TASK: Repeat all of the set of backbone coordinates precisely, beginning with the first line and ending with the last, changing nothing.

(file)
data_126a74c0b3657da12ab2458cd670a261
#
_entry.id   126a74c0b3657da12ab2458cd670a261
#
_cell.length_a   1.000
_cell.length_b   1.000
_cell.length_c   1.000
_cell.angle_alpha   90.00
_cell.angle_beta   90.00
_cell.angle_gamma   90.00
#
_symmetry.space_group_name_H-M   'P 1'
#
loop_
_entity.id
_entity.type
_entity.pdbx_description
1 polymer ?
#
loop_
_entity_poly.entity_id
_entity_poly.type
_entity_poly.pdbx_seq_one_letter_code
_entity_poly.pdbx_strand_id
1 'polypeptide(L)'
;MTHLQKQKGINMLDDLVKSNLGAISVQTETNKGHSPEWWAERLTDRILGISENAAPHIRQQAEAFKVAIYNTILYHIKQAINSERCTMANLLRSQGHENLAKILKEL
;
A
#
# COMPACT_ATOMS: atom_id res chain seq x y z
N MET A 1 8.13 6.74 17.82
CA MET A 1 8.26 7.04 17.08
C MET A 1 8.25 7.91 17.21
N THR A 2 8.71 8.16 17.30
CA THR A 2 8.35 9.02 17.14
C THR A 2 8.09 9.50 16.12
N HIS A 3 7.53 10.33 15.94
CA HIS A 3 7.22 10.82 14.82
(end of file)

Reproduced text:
data_126a74c0b3657da12ab2458cd670a261
#
_entry.id   126a74c0b3657da12ab2458cd670a261
#
_cell.length_a   1.000
_cell.length_b   1.000
_cell.length_c   1.000
_cell.angle_alpha   90.00
_cell.angle_beta   90.00
_cell.angle_gamma   90.00
#
_symmetry.space_group_name_H-M   'P 1'
#
loop_
_entity.id
_entity.type
_entity.pdbx_description
1 polymer ?
#
loop_
_entity_poly.entity_id
_entity_poly.type
_entity_poly.pdbx_seq_one_letter_code
_entity_poly.pdbx_strand_id
1 'polypeptide(L)'
;MTHLQKQKGINMLDDLVKSNLGAISVQTETNKGHSPEWWAERLTDRILGISENAAPHIRQQAEAFKVAIYNTILYHIKQAINSERCTMANLLRSQGHENLAKILKEL
;
A
#
# COMPACT_ATOMS: atom_id res chain seq x y z
N MET A 1 8.13 6.74 17.82
CA MET A 1 8.26 7.04 17.08
C MET A 1 8.25 7.91 17.21
N THR A 2 8.71 8.16 17.30
CA THR A 2 8.35 9.02 17.14
C THR A 2 8.09 9.50 16.12
N HIS A 3 7.53 10.33 15.94
CA HIS A 3 7.22 10.82 14.82